As indigenous farming and fishing communities who depend on the Xingu are displaced, a new labor pool is projected to flood into the area. Norte Energia claims Belo Monte will create upwards of 40,000 jobs. But the majority of those will be in the dam’s construction, only 2000 jobs will be permanent. An estimated 100,000 people are expected to pour into Pará looking for work. What happens when those seeking employment are turned down or when the jobs that exist run dry? Amazon Watch and other environmental groups caution the wave of excess labor into the region will cause illegal logging and cattle ranching to spread deep into previously uncut sections of the Amazon and lead to further indigenous displacement.
In a previous agreement with indigenous tribes Norte Energia pledged to construct schools and health facilities for those displaced. Tribes most effected by the multi-billion dollar dam have received incremental installments of $15,000 from the government, with payments set to halt later this year. Bebtok, a Xikrin tribal elder said his tribe along with those of the Juruna, Arara, Parakanã, Kuruaya and Kayapó decided to occupy the dam site because their voices were not being heard. “We would not be here today if the builders and the government would have done what they promised us. In my community, nothing has been done. There is no quality health post, there is no school, they have not built a road for us. My road is the river and that is going to be dried up.”
The irony that representatives of government’s from around the world were gathering in Rio de Janeiro to set sustainable development targets while tens of thousands of fishers, small farmers, and members of Brazil’s indigenous tribes are threatened with displacement by a massive hydroelectric dam has not been lost on communities fighting the project. In the town of Altamira, not far from the site where Belo Monte could be installed, they gathered to commemorate twenty-three years since a grassroots resistance blocked the first the dam and to discuss how to do it again. Unlike the Rio+20 conference, which, in the word’s journalist George Monbiot, produced “283 paragraphs of fluff”, Xingu+23 ended in action.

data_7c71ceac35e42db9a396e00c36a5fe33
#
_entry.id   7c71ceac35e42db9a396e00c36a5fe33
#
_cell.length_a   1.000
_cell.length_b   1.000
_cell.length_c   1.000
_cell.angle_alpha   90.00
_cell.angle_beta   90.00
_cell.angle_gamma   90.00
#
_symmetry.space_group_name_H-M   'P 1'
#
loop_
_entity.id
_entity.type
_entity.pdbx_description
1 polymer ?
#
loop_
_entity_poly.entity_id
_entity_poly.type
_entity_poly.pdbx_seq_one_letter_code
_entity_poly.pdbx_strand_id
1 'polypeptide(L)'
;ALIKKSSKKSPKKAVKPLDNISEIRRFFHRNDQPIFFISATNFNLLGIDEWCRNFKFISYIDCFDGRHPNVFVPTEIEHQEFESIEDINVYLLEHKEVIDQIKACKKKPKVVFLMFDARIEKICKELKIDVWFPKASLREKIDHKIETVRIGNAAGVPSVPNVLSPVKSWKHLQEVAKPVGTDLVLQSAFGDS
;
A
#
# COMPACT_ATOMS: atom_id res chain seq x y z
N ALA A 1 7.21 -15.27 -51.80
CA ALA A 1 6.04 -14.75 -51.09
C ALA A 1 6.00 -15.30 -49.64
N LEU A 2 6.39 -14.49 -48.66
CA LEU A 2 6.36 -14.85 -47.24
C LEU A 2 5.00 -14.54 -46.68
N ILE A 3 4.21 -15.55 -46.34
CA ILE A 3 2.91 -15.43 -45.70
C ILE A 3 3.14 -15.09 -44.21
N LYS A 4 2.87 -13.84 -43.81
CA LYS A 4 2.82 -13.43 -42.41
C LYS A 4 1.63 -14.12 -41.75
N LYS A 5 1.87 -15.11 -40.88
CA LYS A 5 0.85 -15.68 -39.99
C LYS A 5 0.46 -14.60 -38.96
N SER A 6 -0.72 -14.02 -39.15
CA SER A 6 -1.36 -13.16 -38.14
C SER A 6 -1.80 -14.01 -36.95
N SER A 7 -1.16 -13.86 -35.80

On June 15th, locals set to be displaced by Belo Monte marched up the Transamazon Highway and together with shovels and pick axes opened up a temporary earthen dam laid by Norte Enegia’s bulldozers, restoring the Xingu’s natural flow.
The action was largely symbolic however and did not culminate in a lasting occupation. But six days later, indigenous tribesmen visited the site once again. Instead of bringing digging gear they arrived carrying clubs and spears. No blood was spilled however as frightened workers fled, forgetting keys to construction equipment which the tribes have since refused to return. They have set up camp along the dam and have not budged for going on three weeks.
Antonia Melo,with the Xingu Vivo Movement says Belo Monte will not be built. ”We, the people who live along the banks of the Xingu, who subsist from the river, who drink from the river, and who are already suffering from of the most irresponsible projects in the history of Brazil are demanding: Stop Belo Monte.” Those who live along the Xingu have pledged to continue to stand up for each other and they will need all the support the international community can muster.